His erstwhile rival, Abdullah Abdullah, is the front-man for the Northern Alliance, a Tajik gang from the Panjshir Valley that was a Soviet ally when Moscow occupied Afghanistan.

The Uzbek warlord, Rashid Dostam, a major war criminal and Soviet collaborator, joined the Northern Alliance and became its strongman.

The Northern Alliance collaborated with the US after its invasion, just as Tajiks and Uzbeks had done with the Soviets. Afghanistan’s communists gained control of the brutal national intelligence service, interior ministry, police and foreign affairs. But their main business remained narcotics.

Taliban virtually eliminated Afghanistan’s drug trade save in the region controlled by the Northern Alliance. Today, Afghanistan’s drug production and exports have reached what the UN calls “record highs.”

The US remains the proud owner of the world’s leading producer of heroin. The drug lords that kept Karzai in power are all close US allies. But no one in Washington cares to talk about the dirty underside of Afghan politics or how its government runs on drug money. Foreign aid is the only other source of government income.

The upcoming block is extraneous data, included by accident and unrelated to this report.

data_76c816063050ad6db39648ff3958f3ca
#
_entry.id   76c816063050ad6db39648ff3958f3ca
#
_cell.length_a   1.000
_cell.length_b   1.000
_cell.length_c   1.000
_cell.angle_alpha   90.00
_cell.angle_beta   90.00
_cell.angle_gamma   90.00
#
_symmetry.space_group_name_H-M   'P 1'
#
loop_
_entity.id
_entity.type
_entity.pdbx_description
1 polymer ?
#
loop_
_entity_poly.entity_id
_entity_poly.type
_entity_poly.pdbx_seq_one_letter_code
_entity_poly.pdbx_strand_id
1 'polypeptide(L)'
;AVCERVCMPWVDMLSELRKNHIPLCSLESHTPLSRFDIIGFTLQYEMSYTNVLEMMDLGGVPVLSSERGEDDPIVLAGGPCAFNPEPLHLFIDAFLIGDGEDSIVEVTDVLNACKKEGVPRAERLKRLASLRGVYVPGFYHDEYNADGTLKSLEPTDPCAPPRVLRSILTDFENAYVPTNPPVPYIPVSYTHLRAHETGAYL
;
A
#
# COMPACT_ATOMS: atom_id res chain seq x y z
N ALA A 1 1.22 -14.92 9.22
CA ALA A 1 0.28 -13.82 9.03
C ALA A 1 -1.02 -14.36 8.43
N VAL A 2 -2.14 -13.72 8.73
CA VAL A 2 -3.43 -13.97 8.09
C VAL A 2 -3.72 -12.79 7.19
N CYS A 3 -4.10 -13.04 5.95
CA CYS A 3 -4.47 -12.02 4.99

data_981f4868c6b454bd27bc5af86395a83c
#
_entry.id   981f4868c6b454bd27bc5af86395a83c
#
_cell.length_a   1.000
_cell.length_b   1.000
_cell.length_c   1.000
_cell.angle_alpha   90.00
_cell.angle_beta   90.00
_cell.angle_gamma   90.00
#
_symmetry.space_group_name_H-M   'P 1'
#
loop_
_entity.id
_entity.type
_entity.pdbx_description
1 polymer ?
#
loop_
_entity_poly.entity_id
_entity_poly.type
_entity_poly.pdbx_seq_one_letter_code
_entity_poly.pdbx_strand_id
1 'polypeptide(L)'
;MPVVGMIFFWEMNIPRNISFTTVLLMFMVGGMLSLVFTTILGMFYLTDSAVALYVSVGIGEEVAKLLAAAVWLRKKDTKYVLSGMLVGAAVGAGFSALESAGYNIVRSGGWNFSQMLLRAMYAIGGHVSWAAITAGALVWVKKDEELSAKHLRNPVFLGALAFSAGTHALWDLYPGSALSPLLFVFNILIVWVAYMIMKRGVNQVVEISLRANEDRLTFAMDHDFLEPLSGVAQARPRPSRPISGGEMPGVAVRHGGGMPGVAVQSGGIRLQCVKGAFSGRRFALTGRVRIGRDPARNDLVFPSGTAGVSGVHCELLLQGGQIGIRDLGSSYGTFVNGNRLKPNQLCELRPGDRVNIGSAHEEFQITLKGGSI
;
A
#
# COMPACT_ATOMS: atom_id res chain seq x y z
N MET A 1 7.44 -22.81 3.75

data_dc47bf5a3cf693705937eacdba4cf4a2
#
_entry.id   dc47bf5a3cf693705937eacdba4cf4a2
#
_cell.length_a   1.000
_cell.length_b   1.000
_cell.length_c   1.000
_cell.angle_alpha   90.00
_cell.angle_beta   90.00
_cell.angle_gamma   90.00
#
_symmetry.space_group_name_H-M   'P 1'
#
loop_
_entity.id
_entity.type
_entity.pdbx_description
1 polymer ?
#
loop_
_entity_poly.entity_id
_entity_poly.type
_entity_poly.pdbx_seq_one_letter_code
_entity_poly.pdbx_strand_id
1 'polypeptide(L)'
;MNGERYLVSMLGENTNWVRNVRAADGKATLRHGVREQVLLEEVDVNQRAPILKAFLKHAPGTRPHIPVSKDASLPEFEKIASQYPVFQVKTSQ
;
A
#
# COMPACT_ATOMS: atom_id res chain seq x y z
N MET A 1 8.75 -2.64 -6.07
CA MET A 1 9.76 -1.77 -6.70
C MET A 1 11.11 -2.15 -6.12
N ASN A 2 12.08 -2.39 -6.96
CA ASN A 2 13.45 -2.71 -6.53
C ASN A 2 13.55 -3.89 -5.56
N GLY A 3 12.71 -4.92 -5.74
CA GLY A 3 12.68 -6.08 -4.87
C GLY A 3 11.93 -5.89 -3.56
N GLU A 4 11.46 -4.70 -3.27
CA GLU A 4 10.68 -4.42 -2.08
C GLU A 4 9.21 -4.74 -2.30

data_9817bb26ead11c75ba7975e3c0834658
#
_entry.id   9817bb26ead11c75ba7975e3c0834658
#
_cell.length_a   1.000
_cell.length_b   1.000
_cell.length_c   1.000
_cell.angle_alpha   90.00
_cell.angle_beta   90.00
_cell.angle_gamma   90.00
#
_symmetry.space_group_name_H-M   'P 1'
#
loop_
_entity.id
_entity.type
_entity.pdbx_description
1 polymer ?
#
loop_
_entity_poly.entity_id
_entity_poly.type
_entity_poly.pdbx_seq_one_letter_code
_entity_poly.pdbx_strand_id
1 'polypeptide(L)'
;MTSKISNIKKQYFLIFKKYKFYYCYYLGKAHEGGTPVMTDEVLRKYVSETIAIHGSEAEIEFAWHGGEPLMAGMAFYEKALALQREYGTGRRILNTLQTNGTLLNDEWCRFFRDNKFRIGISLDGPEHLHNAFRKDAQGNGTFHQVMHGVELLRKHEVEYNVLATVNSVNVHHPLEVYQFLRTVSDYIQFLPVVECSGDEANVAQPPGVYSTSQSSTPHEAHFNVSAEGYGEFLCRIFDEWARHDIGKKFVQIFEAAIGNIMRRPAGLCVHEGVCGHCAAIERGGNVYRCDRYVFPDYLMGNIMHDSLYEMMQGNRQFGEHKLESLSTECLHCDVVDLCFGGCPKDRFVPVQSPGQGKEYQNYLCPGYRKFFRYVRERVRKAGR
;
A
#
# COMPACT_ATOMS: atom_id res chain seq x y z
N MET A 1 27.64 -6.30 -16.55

Most Pashtuns detest the suave Abdullah Abdullah and his fellow Tajiks. For their part, Tajiks look down on Pashtun as backwards mountaineers. Everyone mistrusts the minority Uzbek and Hazara, both of whom also collaborated with the US occupation or Iran.

Taliban, Afghanistan’s most popular and authentic political movement, is predominantly Pashtun. Washington’s refusal to talk directly to the demonized Taliban ensures that there will be no real political compromise in wretched Afghanistan, which has been at war for the past 35 years.

The half-forgotten Afghan War has cost the US close to 2,500 dead, 17,000 wounded and over $1 trillion. The “reconstructed” Afghan army will be as likely to collapse without direct US support as was Iraq’s army, three divisions of which ran away at first contact with ISIS fighters.

So why does Washington keep pumping billions into Afghanistan, which has no oil? Because, in keeping with imperial logic and strategy, it remains the best pipeline route to export the oil riches of the Caspian Basin south to Karachi on the Arabian Sea. And because Afghanistan overwatches Central Asia, where China is increasingly active.

Lastly, because the mighty US military industrial complex cannot accept being defeated by Pashtun tribesmen. Nor can the American, Canadian, British and French politicians who sent their soldiers to fight and die in this useless war.

Eric Margolis

Eric Margolis

Eric Margolis is a columnist, author and a veteran of many conflicts in the Middle East. Margolis recently was featured in a special appearance on Britain’s Sky News TV as “the man who got it right” in his predictions about the dangerous risks and entanglements the US would face in Iraq. His latest book is American Raj: Liberation or Domination?: Resolving the Conflict Between the West and the Muslim World.